As businesses and individuals have coped with financial hardship from the coronavirus pandemic, the same is true for community organizations.
“Basically, we’re at a standstill,” Waterloo Optimist Club Treasurer Quinn Rodenberg summarized.
Tim Gutknecht, the program chair and youth chair for the Columbia Rotary Club, said his nonprofit is facing “significant” fundraising problems.
“Our bank account hasn’t been this low since right before my first term as president 10 years ago,” he said.
Organizations have been forced to cancel many of their typical fundraisers due to health guidelines and limits on gatherings to help slow the spread of COVID-19, which has led to many of their fiscal difficulties.
“We have not been able to have our major fundraisers due to COVID and not being able to have large gatherings,” House of Neighborly Service Executive Director Tina Charron explained. “That has cut into our budget quite significantly.”
Waterloo Lions Club President Sherry Cates noted that organizers canceled her club’s three biggest fundraisers, Waterloo Homecoming, the Monroe County Fair and the Porta Westfalica Festival, which normally raise around $12,500 for the club.
“That is a large amount of our income that we give back out to the community,” she said.
In the face of these historic challenges, nonprofits have not yet turned en masse to online fundraisers or events that would require fewer people to earn income.
“If this continues into next year, I’m sure we’ll toy around with doing something like that,” Rodenberg said.
Nevertheless, a few organizations have started holding smaller fundraisers.
The Columbia Rotary Club and HNS, for example, recently sold barbecue to raise money, with the former organization netting about $1,000 thanks to “very generous” patrons, per Gutknecht.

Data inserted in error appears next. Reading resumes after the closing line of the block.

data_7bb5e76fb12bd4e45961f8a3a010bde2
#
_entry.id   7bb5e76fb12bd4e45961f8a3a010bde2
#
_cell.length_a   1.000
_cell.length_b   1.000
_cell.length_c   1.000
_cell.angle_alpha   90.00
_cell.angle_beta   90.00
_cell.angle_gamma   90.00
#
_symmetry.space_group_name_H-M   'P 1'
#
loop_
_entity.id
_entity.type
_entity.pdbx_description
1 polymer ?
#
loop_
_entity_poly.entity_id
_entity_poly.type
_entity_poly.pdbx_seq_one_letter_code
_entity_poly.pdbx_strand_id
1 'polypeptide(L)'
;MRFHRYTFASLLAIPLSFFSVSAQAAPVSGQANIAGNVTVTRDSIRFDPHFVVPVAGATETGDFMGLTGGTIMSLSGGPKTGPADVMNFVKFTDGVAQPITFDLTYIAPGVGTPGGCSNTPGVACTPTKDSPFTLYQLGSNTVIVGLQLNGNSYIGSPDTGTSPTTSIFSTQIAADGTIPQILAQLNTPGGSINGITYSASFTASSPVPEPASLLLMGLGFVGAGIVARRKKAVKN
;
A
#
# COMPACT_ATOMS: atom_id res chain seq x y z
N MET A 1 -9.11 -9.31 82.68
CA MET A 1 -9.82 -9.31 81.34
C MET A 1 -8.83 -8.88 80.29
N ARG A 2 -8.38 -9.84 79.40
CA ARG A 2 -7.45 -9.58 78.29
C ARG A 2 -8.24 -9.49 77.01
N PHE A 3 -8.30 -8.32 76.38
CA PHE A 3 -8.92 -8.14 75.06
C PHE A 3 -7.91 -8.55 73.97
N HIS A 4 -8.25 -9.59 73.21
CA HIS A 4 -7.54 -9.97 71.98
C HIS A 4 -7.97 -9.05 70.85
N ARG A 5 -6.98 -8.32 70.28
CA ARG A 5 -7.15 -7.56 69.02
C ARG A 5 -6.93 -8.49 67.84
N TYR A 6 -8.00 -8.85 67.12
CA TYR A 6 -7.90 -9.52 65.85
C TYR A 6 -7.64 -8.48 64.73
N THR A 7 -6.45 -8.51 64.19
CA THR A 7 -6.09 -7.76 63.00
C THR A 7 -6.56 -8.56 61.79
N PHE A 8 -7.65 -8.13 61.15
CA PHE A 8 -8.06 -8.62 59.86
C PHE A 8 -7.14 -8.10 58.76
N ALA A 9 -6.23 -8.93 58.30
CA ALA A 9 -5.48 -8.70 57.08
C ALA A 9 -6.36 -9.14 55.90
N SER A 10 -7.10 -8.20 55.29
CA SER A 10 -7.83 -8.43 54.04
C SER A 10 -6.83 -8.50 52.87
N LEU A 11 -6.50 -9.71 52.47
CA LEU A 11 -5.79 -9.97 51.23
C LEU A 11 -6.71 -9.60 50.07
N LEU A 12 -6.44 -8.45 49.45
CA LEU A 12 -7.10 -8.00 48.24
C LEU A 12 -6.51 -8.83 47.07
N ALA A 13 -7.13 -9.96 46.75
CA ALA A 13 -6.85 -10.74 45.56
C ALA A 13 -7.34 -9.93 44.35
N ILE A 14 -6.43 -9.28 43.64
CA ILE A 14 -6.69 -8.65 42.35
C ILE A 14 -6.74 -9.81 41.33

But the Rotary club would typically have held its mouse derby, its biggest fundraiser, by this point in the year.
“Trying to make up an $8,000-$10,000 event that you count on to fund activities, it really makes a difference,” said Gutknecht, who is also the assistant district governor for Rotary in this area. “We may have just lost this year.”
Most of the nonprofit leaders also said they have not seen an impact on donations, though that is because they do not ask for them.
HNS, however, reported an increase of donations in the past six months.
“Even though fundraisers haven’t been happening, our donors have still been blessing us,” Charron said. “There’s been a small drop in some donations, but other donations are coming in — like when people got their stimulus money and wanted to make sure it went to us.”
To date, community organizations have not had operations affected too much by their inability to make money.
That is sometimes due to a more thrifty use of funds on the organization’s part.
HNS has put a $200 cap on what it is providing to clients to stretch its donations, and Cates said the Waterloo Lions Club has held back from making donations to ensure it has enough money to continue normal giving.